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It Could Be Worse

Adapted from a Jewish folktale from Poland

In this fun and participatory story a farmer lives in a house with his wife and children and the grandparents, and it is so noisy that he thinks he will go crazy. The rabbi advises the farmer to bring his animals into his home, too. First chickens, then goats, then sheep. The situation goes from bad to worse. Finally, the Rabbi suggests that the farmer take all of the animals out of the house. When he does so, the farmer’s family finds the home very peaceful.

Assign, or let children choose, the roles of the farmer and his wife, the rabbi, a child, two grandparents, a chicken, a goat, and a sheep. If the group has more children, cast multiple chickens, goats, and sheep. Invite the children taking animal roles to practice their animal parts now, so they will be ready to act them when their animal is mentioned in the story.

 

It Could Be Worse

A long time ago, there was a family that lived happily in a small, quiet house in Poland.  One day they learned that the grandparents were coming to live with them. The child was very excited about this, and so were the parents. But the parents worried because their house was very small. They knew that when the grandparents arrived, the house would become crowded and much noisier.

The farmer went to ask the rabbi what to do. The rabbi says, “Let them come.”

So the grandparents move in. They have a lot of furniture, which goes in the living room, where they sleep, and in some other rooms, too. It is crowded and noisy in the house so the farmer goes back to the rabbi: “I did what you said, Rabbi. Now my in-laws are here. And it is really crowded in the house.”

The rabbi thinks for moment. Then he asks, “Do you have chickens?”

“Of course I have chickens,” says the farmer.

“Bring them into the house,” says the rabbi.

The farmer is confused, but he knows the rabbi is very wise. So he goes home, and brings all the chickens to live inside the house with the family. But, it is no less crowded and noisy. In fact, it is worse, with the clucking, and pecking, and flapping of wings.

The farmer goes back to the rabbi. “I did what you said, Rabbi. Now with my in-laws and the chickens, too, it is really crowded in the house.”

The rabbi thinks for moment. Then he asks, “Do you have any goats?”

“Of course I have goats,” says the farmer.

“Bring them into the house,” says the rabbi.

The farmer is confused, but he knows the rabbi is very wise. He brings all the goats from the barn to live inside the house. It is no less crowded and noisy. In fact, it is much worse, with the chickens clucking and flapping their wings, and the goats baa-ing and butting their heads against the walls and one another.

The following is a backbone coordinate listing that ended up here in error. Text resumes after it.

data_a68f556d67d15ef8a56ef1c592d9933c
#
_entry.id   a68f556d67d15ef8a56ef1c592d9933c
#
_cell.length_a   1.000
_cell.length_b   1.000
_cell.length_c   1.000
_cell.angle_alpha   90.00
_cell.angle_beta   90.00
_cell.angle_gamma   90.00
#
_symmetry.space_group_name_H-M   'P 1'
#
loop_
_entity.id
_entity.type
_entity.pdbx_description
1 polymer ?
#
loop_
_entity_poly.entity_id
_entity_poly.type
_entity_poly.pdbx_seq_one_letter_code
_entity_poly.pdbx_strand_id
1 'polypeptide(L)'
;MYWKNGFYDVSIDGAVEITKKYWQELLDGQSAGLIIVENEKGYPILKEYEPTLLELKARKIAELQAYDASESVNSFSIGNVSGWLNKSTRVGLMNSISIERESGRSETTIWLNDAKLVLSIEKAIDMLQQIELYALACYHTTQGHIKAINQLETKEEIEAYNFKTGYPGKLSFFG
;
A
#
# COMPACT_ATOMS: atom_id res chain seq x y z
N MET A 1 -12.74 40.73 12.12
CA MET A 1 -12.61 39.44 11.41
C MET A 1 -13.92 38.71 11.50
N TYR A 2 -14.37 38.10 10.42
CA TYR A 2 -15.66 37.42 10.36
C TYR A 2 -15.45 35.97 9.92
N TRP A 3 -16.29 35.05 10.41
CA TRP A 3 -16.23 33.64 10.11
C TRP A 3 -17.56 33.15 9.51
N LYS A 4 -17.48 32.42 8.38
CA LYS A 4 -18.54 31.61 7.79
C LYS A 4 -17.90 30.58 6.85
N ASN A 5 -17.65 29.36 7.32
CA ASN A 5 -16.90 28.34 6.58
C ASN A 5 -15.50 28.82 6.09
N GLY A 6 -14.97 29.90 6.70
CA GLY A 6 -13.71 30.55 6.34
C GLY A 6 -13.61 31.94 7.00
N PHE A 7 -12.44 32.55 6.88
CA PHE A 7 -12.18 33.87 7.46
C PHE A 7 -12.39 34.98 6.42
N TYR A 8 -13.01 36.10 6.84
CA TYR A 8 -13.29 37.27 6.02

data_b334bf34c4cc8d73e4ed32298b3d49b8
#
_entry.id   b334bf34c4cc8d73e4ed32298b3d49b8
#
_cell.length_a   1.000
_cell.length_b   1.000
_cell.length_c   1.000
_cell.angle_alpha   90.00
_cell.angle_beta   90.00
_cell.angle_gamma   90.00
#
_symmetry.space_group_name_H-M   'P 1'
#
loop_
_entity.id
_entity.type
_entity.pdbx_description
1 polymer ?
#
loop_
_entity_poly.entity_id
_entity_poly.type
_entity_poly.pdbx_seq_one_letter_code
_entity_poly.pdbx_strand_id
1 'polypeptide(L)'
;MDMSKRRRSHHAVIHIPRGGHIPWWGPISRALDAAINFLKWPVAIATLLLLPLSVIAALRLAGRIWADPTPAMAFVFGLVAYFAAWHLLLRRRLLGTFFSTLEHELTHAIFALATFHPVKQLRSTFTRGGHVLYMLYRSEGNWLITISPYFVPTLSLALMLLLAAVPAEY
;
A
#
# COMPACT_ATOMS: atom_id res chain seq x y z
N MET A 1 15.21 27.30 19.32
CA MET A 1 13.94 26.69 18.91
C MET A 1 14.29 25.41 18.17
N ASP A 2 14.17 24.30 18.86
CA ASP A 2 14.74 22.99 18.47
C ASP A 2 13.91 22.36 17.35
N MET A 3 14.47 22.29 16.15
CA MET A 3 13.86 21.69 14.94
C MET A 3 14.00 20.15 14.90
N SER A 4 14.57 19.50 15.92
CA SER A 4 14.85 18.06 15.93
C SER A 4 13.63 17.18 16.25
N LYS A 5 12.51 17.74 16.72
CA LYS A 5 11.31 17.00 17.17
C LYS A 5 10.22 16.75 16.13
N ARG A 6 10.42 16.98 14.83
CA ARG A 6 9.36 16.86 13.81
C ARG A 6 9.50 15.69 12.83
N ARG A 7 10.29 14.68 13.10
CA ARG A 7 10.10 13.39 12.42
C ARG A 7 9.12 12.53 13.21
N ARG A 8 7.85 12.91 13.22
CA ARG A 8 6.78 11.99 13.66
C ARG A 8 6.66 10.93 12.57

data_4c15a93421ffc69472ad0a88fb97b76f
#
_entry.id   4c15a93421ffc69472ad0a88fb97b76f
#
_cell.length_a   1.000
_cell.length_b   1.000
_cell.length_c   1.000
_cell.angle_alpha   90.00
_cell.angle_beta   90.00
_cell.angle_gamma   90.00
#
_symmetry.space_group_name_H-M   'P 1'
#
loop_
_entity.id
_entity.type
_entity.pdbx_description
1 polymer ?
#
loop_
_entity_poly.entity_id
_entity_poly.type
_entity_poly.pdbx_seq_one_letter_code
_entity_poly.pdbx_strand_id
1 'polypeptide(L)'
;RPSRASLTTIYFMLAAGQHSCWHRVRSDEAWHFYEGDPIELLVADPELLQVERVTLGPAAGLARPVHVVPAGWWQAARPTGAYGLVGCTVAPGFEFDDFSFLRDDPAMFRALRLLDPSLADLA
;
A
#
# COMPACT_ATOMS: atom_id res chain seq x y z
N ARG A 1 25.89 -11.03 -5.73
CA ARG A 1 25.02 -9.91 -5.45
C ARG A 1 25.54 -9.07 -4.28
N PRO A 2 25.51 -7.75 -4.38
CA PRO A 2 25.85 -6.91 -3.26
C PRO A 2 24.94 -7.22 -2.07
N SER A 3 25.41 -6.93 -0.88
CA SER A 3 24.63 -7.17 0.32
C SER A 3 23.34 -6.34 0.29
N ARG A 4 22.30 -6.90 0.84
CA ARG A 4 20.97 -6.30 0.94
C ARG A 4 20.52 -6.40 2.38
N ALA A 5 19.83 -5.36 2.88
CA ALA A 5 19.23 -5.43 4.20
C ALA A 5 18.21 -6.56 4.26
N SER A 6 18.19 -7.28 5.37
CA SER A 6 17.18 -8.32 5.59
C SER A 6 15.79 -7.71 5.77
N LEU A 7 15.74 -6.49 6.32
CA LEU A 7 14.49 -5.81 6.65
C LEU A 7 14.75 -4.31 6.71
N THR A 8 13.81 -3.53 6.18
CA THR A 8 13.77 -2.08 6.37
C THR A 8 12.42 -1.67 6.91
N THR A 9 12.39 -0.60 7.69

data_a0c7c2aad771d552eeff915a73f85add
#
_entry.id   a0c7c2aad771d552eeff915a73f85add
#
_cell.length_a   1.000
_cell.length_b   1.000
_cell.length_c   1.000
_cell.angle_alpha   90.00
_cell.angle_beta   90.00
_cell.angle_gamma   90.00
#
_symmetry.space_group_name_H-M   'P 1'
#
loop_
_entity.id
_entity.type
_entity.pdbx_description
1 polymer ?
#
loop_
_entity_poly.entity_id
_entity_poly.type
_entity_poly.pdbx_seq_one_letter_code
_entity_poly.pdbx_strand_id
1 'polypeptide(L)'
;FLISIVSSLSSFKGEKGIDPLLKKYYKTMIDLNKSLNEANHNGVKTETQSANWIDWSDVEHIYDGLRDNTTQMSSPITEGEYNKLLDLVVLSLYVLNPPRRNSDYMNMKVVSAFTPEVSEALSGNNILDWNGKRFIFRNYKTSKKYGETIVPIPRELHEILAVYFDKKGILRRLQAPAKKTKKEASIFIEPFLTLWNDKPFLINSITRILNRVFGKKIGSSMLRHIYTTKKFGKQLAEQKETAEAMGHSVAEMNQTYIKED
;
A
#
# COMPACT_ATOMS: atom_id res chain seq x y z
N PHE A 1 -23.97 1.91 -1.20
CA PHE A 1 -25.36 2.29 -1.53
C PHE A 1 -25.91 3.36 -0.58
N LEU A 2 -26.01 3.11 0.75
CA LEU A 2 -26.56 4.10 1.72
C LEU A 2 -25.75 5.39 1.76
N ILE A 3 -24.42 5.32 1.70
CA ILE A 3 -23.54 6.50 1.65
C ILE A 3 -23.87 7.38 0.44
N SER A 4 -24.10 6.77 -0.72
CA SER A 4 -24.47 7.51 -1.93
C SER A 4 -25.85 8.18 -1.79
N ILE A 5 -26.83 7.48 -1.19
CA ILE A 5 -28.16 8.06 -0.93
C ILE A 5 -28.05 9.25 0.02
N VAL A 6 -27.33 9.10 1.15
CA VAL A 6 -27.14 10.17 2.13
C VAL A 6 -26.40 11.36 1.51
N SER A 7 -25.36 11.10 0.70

The next day, the farmer goes back to the rabbi. “I did what you said, Rabbi. Now my in-laws have no place to sleep because the chickens have taken their bed. The goats are sticking their heads into everything and making a lot of noise.””

The rabbi thinks. He looks very puzzled. Then he says, “Aha! You must have some sheep.”

“Of course I have sheep,” says the farmer.

“Bring them into the house,” says the rabbi.

The farmer knows the rabbi is very wise. So he brings the sheep inside. It is no less crowded and noisy. In fact, it is much, much worse. The chickens are clucking and flapping their wings, the goats are baa-ing and butting their heads. The sheep are baa-ing, too, and one sat on the farmer’s eyeglasses and broke them. The house is loud and crazy and it is starting to smell like a barn.

Completely exasperated, the farmer goes back to the rabbi. “Rabbi,” he says, “I have followed your advice. I have done everything you said. Now my in-laws have no place to sleep because the chickens are laying eggs in their bed. The goats are baa-ing and butting their heads, and the sheep are breaking things. The house smells like a barn.”

The rabbi frowned. He closed his eyes and thought for a long time. Finally he said, “This is what you do. Take the sheep back to the barn. Take the goats back to the barn. Take the chickens back to their coop.”

The farmer ran home and did exactly as the rabbi had told him. As he took the animals out of the house, his child and wife and in-laws began to tidy up the rooms. By the time the last chicken was settled in her coop, the house looked quite nice. And, it was quiet. All the family agreed their home was the most spacious, peaceful, and comfortable home anywhere.

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Last updated on Friday, May 17, 2013.

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